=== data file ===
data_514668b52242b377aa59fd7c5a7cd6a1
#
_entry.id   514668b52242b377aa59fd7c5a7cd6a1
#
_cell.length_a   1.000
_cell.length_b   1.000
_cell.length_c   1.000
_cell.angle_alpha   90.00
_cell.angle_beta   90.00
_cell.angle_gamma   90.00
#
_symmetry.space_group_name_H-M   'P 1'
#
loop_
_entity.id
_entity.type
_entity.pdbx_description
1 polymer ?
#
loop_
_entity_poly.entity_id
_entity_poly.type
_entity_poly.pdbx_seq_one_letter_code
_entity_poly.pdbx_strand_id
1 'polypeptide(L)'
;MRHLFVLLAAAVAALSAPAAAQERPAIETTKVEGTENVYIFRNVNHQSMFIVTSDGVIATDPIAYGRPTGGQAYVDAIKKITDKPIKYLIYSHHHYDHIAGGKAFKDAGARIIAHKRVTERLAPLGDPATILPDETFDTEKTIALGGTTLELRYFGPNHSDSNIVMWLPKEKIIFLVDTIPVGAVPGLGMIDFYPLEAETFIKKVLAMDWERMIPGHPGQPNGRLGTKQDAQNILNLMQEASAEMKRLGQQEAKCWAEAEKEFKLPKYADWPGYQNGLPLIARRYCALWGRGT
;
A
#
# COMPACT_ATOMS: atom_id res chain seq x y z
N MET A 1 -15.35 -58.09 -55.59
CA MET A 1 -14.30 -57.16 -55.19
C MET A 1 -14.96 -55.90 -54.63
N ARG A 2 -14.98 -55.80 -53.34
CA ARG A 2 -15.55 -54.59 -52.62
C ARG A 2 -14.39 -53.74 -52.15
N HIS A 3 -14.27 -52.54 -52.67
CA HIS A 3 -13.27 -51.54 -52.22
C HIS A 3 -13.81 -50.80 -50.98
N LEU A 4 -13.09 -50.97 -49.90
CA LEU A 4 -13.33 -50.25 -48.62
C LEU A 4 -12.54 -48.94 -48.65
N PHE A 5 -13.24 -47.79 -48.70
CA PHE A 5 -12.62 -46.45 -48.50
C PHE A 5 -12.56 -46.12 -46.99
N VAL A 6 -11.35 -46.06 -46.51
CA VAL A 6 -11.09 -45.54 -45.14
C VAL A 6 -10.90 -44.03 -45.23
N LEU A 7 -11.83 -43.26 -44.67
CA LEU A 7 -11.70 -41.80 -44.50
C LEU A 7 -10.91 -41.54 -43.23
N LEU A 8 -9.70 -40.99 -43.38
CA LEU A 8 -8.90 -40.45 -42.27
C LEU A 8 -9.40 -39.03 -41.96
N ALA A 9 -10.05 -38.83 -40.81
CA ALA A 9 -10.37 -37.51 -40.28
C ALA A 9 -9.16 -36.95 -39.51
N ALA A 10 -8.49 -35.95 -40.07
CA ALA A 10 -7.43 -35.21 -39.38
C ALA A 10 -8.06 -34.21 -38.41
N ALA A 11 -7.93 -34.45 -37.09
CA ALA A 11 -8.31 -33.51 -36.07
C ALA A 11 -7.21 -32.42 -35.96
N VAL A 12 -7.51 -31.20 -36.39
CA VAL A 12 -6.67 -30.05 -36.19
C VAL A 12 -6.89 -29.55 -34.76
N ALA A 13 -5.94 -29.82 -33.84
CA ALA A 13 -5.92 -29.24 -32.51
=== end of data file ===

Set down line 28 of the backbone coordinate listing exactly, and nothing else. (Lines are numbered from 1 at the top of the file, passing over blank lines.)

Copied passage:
A